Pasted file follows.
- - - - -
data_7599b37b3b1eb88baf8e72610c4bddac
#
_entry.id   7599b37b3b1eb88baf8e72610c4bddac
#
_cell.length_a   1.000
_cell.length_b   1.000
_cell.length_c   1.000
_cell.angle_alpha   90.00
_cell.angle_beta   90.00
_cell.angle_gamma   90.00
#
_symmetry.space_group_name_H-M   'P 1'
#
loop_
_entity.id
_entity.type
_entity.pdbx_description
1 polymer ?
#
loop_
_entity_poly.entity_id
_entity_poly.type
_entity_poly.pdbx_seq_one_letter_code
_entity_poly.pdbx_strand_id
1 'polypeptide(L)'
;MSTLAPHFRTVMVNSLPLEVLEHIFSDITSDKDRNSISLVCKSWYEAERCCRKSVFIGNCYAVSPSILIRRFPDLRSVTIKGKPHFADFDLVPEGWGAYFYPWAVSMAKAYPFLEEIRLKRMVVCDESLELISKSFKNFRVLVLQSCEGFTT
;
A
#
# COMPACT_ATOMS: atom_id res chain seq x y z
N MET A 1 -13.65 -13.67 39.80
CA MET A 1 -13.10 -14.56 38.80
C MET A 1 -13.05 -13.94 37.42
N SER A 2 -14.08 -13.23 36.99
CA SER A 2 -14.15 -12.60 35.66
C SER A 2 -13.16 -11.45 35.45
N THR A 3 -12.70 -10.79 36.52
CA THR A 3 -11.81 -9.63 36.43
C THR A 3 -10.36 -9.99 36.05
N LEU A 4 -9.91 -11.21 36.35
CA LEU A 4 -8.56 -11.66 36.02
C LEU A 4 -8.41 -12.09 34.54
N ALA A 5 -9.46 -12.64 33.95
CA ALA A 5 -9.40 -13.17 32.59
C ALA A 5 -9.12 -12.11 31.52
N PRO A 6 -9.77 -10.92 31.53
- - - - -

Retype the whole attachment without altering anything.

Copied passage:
data_7599b37b3b1eb88baf8e72610c4bddac
#
_entry.id   7599b37b3b1eb88baf8e72610c4bddac
#
_cell.length_a   1.000
_cell.length_b   1.000
_cell.length_c   1.000
_cell.angle_alpha   90.00
_cell.angle_beta   90.00
_cell.angle_gamma   90.00
#
_symmetry.space_group_name_H-M   'P 1'
#
loop_
_entity.id
_entity.type
_entity.pdbx_description
1 polymer ?
#
loop_
_entity_poly.entity_id
_entity_poly.type
_entity_poly.pdbx_seq_one_letter_code
_entity_poly.pdbx_strand_id
1 'polypeptide(L)'
;MSTLAPHFRTVMVNSLPLEVLEHIFSDITSDKDRNSISLVCKSWYEAERCCRKSVFIGNCYAVSPSILIRRFPDLRSVTIKGKPHFADFDLVPEGWGAYFYPWAVSMAKAYPFLEEIRLKRMVVCDESLELISKSFKNFRVLVLQSCEGFTT
;
A
#
# COMPACT_ATOMS: atom_id res chain seq x y z
N MET A 1 -13.65 -13.67 39.80
CA MET A 1 -13.10 -14.56 38.80
C MET A 1 -13.05 -13.94 37.42
N SER A 2 -14.08 -13.23 36.99
CA SER A 2 -14.15 -12.60 35.66
C SER A 2 -13.16 -11.45 35.45
N THR A 3 -12.70 -10.79 36.52
CA THR A 3 -11.81 -9.63 36.43
C THR A 3 -10.36 -9.99 36.05
N LEU A 4 -9.91 -11.21 36.35
CA LEU A 4 -8.56 -11.66 36.02
C LEU A 4 -8.41 -12.09 34.54
N ALA A 5 -9.46 -12.64 33.95
CA ALA A 5 -9.40 -13.17 32.59
C ALA A 5 -9.12 -12.11 31.52
N PRO A 6 -9.77 -10.92 31.53